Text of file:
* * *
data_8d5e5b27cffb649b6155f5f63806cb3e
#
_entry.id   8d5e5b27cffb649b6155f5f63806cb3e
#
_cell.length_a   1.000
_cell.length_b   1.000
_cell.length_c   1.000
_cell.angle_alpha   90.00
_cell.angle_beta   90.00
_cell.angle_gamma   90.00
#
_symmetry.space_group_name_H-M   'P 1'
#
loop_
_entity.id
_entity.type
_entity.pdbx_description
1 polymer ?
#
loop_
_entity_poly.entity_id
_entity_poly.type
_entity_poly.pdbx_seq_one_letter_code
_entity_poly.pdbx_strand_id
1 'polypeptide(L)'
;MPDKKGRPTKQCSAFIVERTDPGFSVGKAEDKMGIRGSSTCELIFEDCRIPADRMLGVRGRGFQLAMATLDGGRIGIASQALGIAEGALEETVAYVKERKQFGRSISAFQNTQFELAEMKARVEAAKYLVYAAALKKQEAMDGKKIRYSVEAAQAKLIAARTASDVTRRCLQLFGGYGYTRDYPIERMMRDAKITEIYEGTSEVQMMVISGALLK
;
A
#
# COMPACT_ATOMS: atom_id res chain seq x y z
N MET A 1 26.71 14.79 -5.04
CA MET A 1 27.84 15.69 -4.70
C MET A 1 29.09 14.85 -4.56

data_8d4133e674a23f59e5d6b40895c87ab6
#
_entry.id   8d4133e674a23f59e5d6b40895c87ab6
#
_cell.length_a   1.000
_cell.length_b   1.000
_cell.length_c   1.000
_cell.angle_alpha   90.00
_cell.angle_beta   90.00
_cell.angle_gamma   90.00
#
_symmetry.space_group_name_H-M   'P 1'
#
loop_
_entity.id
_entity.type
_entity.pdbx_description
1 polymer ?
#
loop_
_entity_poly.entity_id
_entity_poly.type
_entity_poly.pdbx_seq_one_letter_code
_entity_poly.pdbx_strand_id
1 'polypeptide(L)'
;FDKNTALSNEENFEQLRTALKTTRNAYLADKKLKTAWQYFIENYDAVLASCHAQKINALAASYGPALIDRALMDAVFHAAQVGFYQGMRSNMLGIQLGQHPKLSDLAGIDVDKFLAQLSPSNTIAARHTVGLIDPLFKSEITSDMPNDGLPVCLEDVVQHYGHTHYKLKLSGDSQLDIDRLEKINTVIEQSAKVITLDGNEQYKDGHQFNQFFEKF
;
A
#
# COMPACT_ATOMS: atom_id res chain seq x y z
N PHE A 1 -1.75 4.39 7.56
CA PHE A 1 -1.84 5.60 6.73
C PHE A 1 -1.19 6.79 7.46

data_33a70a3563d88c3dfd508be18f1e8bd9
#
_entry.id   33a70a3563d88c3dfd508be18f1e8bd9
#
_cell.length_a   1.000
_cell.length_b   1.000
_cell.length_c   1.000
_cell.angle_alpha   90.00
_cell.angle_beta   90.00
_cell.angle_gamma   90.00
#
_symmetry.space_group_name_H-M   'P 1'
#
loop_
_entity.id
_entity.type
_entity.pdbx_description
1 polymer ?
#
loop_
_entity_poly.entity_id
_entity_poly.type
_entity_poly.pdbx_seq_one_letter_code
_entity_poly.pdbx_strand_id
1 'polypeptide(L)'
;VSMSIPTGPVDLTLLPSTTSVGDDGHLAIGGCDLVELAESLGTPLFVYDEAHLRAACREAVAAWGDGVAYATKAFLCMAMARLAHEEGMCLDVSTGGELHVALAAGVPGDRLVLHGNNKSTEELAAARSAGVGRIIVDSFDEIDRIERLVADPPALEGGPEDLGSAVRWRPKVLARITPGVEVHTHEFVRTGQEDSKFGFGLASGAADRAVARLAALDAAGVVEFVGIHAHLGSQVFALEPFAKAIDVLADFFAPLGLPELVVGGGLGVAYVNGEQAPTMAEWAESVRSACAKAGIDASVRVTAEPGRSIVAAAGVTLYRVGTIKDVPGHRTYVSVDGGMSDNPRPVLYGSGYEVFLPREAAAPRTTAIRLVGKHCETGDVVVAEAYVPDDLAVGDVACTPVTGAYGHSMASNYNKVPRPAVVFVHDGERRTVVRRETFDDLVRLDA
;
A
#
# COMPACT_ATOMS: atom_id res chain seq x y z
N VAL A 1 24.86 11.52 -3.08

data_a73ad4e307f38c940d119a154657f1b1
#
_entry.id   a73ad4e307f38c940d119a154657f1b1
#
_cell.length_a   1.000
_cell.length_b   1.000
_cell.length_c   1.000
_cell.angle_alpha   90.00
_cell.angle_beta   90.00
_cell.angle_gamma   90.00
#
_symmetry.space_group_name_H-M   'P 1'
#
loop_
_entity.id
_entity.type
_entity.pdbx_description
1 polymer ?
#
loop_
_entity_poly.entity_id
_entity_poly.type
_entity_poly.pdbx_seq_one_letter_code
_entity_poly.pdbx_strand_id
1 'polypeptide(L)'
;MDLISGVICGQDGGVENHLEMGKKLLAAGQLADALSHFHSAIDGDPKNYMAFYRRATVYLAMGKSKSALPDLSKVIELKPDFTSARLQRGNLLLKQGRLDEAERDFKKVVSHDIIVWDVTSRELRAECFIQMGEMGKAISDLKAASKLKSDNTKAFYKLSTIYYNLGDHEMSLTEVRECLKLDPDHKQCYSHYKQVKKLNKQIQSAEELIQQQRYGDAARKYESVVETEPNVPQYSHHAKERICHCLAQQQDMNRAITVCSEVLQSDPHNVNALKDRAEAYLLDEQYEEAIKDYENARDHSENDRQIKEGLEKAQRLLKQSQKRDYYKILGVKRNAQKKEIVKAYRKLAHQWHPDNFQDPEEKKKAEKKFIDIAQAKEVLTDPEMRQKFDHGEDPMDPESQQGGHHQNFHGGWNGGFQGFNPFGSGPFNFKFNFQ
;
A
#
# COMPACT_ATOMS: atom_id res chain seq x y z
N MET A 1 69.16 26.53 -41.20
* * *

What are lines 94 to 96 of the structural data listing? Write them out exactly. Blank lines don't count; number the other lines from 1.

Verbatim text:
A
#
# COMPACT_ATOMS: atom_id res chain seq x y z